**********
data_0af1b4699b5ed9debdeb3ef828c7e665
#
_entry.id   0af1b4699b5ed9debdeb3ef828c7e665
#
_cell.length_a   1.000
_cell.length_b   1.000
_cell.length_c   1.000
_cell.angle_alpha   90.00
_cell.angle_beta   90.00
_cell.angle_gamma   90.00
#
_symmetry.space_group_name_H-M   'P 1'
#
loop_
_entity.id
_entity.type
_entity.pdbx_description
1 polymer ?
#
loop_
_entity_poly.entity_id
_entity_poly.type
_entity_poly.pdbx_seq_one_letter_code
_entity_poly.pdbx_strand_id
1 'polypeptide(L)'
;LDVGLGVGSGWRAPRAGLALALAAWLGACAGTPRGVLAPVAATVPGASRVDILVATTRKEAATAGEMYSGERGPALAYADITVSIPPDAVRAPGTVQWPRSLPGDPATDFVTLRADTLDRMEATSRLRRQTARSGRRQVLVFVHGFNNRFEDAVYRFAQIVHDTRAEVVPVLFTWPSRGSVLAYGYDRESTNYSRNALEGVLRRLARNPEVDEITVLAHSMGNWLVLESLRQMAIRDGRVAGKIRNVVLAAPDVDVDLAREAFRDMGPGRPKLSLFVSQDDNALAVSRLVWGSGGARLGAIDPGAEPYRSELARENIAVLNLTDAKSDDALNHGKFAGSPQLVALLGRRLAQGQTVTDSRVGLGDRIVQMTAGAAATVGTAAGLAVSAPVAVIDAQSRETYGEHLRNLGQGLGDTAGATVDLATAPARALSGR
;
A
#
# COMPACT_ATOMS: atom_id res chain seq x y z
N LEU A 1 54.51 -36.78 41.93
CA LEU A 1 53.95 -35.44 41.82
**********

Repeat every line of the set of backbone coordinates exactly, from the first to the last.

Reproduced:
data_0af1b4699b5ed9debdeb3ef828c7e665
#
_entry.id   0af1b4699b5ed9debdeb3ef828c7e665
#
_cell.length_a   1.000
_cell.length_b   1.000
_cell.length_c   1.000
_cell.angle_alpha   90.00
_cell.angle_beta   90.00
_cell.angle_gamma   90.00
#
_symmetry.space_group_name_H-M   'P 1'
#
loop_
_entity.id
_entity.type
_entity.pdbx_description
1 polymer ?
#
loop_
_entity_poly.entity_id
_entity_poly.type
_entity_poly.pdbx_seq_one_letter_code
_entity_poly.pdbx_strand_id
1 'polypeptide(L)'
;LDVGLGVGSGWRAPRAGLALALAAWLGACAGTPRGVLAPVAATVPGASRVDILVATTRKEAATAGEMYSGERGPALAYADITVSIPPDAVRAPGTVQWPRSLPGDPATDFVTLRADTLDRMEATSRLRRQTARSGRRQVLVFVHGFNNRFEDAVYRFAQIVHDTRAEVVPVLFTWPSRGSVLAYGYDRESTNYSRNALEGVLRRLARNPEVDEITVLAHSMGNWLVLESLRQMAIRDGRVAGKIRNVVLAAPDVDVDLAREAFRDMGPGRPKLSLFVSQDDNALAVSRLVWGSGGARLGAIDPGAEPYRSELARENIAVLNLTDAKSDDALNHGKFAGSPQLVALLGRRLAQGQTVTDSRVGLGDRIVQMTAGAAATVGTAAGLAVSAPVAVIDAQSRETYGEHLRNLGQGLGDTAGATVDLATAPARALSGR
;
A
#
# COMPACT_ATOMS: atom_id res chain seq x y z
N LEU A 1 54.51 -36.78 41.93
CA LEU A 1 53.95 -35.44 41.82